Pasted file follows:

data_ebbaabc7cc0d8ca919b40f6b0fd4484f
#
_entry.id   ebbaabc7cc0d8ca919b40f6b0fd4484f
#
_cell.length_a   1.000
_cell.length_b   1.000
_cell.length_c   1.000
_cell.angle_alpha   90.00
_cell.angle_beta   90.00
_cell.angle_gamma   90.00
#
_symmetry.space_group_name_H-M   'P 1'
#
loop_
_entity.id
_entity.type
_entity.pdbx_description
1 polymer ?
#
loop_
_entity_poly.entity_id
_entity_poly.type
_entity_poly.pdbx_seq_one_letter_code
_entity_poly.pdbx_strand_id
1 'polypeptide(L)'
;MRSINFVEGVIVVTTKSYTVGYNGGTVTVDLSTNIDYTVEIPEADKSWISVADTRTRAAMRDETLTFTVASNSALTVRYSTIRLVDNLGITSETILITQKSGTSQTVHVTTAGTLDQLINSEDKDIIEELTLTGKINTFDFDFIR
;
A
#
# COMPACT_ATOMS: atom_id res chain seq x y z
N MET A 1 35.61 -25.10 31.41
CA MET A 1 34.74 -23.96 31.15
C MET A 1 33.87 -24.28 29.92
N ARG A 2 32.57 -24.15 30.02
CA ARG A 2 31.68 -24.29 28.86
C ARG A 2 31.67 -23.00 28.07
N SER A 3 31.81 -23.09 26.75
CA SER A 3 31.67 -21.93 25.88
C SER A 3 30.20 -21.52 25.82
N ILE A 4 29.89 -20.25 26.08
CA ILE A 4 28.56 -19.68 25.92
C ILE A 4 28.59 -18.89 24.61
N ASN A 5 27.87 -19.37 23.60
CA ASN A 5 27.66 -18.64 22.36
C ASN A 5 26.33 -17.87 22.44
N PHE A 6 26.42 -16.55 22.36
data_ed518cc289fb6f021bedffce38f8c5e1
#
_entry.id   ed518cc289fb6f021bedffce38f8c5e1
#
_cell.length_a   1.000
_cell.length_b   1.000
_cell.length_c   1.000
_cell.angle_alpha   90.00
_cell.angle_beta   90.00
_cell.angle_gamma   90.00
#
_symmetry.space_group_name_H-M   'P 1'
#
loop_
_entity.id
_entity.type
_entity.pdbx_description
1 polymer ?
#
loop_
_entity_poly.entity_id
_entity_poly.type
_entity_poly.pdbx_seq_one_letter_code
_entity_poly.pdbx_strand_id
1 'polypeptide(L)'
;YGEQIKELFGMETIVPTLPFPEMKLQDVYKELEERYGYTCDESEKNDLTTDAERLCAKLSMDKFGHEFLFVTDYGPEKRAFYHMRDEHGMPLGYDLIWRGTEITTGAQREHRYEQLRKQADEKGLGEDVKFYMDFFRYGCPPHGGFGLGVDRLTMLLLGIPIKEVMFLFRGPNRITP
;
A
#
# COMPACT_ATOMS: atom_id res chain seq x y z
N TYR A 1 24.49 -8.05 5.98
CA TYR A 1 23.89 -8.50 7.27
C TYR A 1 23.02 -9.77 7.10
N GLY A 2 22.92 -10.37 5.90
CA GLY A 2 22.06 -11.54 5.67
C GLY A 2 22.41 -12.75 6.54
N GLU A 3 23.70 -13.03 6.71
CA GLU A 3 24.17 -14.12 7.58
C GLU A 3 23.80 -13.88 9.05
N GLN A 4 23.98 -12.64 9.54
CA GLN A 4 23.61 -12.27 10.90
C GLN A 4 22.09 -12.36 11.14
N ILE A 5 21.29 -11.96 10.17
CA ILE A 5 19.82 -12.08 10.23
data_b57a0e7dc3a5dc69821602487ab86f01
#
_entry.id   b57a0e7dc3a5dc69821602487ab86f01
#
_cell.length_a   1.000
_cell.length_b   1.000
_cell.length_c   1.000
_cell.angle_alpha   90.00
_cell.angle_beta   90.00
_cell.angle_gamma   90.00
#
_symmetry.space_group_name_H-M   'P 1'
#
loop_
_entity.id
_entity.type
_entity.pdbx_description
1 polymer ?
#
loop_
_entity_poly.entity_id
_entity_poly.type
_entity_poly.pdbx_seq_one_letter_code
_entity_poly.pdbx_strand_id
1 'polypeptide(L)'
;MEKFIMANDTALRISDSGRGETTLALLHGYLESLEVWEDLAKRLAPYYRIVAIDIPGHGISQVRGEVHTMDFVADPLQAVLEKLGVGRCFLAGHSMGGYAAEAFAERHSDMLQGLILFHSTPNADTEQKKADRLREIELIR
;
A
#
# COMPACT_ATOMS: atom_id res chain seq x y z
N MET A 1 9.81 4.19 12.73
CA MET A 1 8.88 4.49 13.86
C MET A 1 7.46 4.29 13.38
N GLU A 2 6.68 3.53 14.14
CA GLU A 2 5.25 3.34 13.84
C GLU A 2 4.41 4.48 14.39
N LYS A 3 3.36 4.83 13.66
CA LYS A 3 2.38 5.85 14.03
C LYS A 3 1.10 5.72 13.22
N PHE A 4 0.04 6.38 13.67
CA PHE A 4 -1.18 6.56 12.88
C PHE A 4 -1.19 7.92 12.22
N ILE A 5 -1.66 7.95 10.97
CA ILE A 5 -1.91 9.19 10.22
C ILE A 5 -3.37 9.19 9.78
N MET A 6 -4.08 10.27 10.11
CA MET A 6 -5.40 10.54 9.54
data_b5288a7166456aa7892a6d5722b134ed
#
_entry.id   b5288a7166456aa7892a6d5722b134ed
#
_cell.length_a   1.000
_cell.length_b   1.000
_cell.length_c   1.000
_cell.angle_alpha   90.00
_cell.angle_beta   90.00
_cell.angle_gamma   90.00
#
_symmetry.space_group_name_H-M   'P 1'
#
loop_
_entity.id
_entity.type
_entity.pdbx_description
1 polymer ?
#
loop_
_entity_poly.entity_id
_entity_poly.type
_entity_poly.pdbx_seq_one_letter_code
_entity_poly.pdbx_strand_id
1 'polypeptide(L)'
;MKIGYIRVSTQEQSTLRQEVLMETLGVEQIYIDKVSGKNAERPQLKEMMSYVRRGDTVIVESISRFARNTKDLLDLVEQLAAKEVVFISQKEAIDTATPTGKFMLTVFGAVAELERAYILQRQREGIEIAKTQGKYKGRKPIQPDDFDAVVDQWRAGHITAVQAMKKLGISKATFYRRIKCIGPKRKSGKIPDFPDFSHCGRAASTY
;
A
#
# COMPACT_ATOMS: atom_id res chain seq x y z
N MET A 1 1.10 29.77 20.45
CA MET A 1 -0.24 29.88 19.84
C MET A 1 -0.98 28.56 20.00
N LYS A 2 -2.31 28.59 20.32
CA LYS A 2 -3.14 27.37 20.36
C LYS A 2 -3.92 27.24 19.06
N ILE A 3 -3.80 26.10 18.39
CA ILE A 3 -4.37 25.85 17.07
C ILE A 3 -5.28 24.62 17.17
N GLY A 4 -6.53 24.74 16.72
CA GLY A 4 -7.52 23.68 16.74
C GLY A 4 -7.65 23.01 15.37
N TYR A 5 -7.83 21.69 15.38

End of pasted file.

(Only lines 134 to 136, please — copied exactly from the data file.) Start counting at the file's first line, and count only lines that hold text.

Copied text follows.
CA ILE A 5 -1.91 9.19 10.22
C ILE A 5 -3.37 9.19 9.78
N MET A 6 -4.08 10.27 10.11